As a “1.5” generation immigrant (being born in the country of origin, while being raised in the country you immigrated to), I related to Robin’s feelings of alienation in a foreign country – and later on her confusion and inability to relate to her peers back in Korea. Living in America for years changed Robin more than she thought, and when visiting Korea again later in life, she realizes that she doesn’t know if she would have belonged there either. Robin grew up without a father, and she and her family had been judged and ridiculed despite it being out of her control. As she got older, Robin realized that the seeds of discord had already been sown in her past, and she embraced the more liberal parts of American culture as opposed to Korean society’s starch rigidity.

Almost American Girl was received with more positivity than Crying in H-Mart. Maybe it was due to the visual format, but the integration of illustrations helped Robin’s story immensely. My classmates enjoyed Robin’s whimsical drawings along with her straightforward storytelling. 

Minor Feelings by Cathy Park Hong

Lori ended our class with Minor Feelings by Cathy Park Hong – described on the back cover as part memoir and part cultural criticism – but frankly, by that point, I’d started burning out, and this article is already quite long. I definitely still recommend it, though. It covers many important topics about Asian American issues, such as anti-blackness in our communities, hate crimes that have largely been buried such as the murder of Vincent Chin, and the bamboo ceiling and lack of representation in mainstream media. Though the book is titled Minor Feelings, Cathy’s feelings are quite “major”!

One point I remember strongly from Minor Feelings is when Cathy says that the experience of the Asian American female always boils down to the relationship of mother and daughter, with us (the daughters) absorbing intergenerational trauma from our mothers. Months later, I still laugh quite morbidly at that statement; the truth it holds is too great. All of the books and supplementary articles we read reflected that in some way as well.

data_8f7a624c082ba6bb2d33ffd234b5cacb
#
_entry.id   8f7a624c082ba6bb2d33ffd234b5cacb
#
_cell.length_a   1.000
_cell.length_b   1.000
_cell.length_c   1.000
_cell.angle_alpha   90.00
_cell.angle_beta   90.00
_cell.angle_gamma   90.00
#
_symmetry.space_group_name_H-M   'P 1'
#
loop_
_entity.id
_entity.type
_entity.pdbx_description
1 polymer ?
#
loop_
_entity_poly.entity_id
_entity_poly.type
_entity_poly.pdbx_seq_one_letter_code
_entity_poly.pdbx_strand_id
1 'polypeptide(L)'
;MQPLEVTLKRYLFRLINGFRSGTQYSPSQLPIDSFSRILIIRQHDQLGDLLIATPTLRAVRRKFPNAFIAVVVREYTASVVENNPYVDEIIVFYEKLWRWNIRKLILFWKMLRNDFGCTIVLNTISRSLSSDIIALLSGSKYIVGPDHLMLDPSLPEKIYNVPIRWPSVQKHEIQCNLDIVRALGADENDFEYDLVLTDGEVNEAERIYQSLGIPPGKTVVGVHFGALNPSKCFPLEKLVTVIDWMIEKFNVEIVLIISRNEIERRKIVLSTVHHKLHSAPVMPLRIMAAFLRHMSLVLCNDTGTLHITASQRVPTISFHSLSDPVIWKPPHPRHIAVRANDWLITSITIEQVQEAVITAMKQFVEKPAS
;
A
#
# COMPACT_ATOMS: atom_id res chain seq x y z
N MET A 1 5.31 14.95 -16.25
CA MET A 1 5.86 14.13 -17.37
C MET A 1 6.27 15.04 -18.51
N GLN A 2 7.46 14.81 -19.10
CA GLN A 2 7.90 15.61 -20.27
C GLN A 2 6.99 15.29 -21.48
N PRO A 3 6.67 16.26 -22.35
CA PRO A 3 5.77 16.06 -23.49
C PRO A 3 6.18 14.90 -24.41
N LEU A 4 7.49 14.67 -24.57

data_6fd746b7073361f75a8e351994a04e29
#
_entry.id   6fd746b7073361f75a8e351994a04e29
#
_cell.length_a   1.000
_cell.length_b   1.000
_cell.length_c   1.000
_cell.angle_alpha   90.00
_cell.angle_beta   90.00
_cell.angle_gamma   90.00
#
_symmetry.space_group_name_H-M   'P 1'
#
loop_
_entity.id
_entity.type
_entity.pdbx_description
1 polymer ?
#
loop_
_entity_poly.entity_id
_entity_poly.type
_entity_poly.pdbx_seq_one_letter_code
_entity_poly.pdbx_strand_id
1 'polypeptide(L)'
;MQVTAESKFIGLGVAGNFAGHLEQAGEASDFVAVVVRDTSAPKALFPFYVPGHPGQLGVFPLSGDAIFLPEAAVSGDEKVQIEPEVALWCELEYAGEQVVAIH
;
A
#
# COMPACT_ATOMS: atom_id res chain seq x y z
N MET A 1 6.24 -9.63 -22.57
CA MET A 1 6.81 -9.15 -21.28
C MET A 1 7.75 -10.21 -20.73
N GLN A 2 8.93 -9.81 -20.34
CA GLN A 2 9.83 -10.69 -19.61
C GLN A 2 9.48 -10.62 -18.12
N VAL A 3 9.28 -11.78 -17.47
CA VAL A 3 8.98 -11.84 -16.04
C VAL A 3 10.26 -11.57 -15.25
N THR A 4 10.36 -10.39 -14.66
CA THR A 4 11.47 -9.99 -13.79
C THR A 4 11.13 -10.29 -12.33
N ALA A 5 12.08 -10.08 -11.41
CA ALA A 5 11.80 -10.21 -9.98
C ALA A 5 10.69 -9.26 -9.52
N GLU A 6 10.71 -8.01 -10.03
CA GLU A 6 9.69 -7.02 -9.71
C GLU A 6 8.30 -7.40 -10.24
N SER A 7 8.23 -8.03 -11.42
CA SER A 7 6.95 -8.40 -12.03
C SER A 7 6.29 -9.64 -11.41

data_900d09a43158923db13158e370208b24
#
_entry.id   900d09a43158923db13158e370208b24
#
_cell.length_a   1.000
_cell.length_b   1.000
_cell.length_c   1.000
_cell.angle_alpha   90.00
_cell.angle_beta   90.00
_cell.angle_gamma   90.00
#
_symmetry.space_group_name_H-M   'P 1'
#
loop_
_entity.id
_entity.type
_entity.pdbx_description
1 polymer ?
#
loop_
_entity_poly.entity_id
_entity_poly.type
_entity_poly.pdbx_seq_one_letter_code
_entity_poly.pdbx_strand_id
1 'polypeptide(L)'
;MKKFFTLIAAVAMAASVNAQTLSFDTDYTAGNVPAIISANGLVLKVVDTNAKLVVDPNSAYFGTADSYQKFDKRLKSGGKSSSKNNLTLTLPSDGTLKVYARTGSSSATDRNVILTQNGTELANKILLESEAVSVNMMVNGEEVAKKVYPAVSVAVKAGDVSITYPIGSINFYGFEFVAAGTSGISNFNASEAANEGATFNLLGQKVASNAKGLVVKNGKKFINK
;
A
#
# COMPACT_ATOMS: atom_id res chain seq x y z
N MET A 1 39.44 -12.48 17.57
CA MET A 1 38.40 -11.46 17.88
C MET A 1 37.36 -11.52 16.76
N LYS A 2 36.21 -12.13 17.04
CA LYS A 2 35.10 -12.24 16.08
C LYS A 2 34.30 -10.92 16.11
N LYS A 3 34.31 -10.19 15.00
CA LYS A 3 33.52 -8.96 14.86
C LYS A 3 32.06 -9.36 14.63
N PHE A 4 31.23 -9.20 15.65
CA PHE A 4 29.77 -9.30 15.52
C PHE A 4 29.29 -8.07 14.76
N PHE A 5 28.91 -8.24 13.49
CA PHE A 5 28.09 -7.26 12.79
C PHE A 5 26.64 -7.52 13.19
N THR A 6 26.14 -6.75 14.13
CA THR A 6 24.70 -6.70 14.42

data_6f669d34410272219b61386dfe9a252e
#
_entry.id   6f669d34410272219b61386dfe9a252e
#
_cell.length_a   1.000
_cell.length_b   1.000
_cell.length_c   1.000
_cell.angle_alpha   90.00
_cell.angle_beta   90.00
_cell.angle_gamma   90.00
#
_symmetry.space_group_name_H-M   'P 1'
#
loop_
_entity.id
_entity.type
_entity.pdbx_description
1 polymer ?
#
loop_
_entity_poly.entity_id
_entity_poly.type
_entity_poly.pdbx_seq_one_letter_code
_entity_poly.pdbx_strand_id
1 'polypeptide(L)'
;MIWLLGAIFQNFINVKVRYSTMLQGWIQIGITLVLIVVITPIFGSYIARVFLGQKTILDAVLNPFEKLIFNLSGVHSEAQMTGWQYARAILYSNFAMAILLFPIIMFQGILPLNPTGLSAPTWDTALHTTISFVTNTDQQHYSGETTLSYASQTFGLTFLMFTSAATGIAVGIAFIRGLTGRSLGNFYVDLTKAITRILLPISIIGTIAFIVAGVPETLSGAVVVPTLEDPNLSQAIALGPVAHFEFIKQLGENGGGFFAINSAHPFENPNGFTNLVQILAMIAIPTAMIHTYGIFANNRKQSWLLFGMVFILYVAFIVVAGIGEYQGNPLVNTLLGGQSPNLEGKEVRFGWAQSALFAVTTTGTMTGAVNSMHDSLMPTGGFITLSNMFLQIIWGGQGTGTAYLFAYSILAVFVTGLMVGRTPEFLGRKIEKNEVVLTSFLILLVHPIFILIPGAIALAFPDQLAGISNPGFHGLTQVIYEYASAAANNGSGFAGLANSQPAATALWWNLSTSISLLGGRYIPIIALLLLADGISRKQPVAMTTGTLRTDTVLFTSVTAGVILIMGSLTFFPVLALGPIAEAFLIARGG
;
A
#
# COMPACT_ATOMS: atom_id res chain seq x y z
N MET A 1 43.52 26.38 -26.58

Due to many life transitions and complications, it took me a while to collect my thoughts and put myself in the mental state required to finish this post. So, I offer it to you now – in May – in celebration of Asian American and Pacific Islander month.

All in all, I had a great experience in Lori’s class, and I highly recommend all three of these books!

© Beatrice Viri (5/24/22) Special for FF2 Media


Order Almost American Girl on Amazon.

Order Crying in H-Mart on Amazon.

Order on Minor Feelings on Amazon.

Visit Lori Rotskoff’s website to learn more about her approach to teaching interactive seminars, and to peruse the schedule of her upcoming offerings (both in person and online).


Featured image cropped from the cover of Almost American Girl. Cover design by Dana Fritts.

Middle image: Cover of Crying in H-Mart designed by Na Kim.

Bottom image cropped from the cover of Minor Feelings. Cover design also by Na Kim.

Tags: Almost American Girl, Asian American Authors, Asian American Women, Bea Viri, beatrice viri, Cathy Park Hong, Crying in H-Mart, Japanese Breakfast, Lori Rotskoff, Michelle Zauner, Minor Feelings, Mothers & Daughters, Na Kim, Robin Ha

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Beatrice Viri pursued a degree in Media Studies at Hunter College, specializing in Emerging Media (digital media production). She has experience in graphic design, web development, motion graphics and film, as well as media analysis. For FF2 Media, Bea created original content for blog publication, writing out prompted ideas that engages audience.